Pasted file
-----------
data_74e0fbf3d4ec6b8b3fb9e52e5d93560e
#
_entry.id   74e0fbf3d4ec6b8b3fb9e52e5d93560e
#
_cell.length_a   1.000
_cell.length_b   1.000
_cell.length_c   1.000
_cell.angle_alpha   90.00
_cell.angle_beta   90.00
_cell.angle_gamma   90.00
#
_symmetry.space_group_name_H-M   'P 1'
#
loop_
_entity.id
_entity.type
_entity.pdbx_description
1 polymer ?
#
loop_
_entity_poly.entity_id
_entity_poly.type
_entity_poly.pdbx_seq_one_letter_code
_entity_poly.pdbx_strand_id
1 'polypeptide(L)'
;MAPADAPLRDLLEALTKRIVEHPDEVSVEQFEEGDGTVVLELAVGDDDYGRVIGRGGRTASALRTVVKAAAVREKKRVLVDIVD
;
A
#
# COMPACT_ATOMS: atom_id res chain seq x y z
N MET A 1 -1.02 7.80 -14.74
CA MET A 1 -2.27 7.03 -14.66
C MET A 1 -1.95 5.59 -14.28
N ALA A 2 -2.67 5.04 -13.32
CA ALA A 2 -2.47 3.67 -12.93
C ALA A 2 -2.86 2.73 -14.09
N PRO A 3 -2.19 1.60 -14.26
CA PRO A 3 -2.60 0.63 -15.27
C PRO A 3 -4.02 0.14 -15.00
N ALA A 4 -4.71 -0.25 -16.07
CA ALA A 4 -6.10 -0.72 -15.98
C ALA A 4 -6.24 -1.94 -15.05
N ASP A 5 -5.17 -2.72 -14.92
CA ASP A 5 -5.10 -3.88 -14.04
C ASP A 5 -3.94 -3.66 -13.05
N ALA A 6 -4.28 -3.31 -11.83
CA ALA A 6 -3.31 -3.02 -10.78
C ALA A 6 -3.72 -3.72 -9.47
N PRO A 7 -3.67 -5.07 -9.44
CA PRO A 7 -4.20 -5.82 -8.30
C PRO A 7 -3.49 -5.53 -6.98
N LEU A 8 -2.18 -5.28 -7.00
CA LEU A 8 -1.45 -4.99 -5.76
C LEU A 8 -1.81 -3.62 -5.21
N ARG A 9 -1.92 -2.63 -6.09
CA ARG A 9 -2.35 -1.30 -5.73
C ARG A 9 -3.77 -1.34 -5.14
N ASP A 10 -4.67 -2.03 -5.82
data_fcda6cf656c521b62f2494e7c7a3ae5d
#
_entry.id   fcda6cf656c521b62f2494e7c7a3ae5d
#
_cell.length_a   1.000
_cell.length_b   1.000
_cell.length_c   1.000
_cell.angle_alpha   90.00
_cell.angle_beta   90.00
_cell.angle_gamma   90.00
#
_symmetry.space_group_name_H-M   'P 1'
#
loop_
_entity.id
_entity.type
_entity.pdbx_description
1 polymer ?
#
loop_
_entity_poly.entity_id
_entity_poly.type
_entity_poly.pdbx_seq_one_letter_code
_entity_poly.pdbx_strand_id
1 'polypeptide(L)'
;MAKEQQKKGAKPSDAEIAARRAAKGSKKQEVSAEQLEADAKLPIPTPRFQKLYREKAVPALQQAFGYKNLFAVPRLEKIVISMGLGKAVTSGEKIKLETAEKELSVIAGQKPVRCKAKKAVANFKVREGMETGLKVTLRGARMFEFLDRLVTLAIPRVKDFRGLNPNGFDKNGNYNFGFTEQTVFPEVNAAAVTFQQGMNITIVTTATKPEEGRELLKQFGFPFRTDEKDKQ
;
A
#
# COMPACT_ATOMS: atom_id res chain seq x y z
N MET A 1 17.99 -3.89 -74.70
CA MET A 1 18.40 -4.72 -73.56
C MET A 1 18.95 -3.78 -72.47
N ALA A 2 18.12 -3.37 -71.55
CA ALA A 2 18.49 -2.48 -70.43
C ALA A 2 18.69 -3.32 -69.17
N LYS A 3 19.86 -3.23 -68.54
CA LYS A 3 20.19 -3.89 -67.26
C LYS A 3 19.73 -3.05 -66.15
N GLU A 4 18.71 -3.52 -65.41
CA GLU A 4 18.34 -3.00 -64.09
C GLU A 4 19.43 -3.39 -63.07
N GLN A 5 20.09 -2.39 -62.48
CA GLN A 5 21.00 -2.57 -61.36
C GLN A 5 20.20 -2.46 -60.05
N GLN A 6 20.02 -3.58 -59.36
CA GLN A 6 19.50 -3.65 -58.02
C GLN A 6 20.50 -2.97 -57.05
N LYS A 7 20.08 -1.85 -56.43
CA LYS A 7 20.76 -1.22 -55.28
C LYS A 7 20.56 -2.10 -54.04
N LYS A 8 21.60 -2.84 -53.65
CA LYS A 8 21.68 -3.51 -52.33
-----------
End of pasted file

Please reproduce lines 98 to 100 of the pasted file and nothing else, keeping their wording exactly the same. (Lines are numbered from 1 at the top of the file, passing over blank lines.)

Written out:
N GLU A 4 18.71 -3.52 -65.41
CA GLU A 4 18.34 -3.00 -64.09
C GLU A 4 19.43 -3.39 -63.07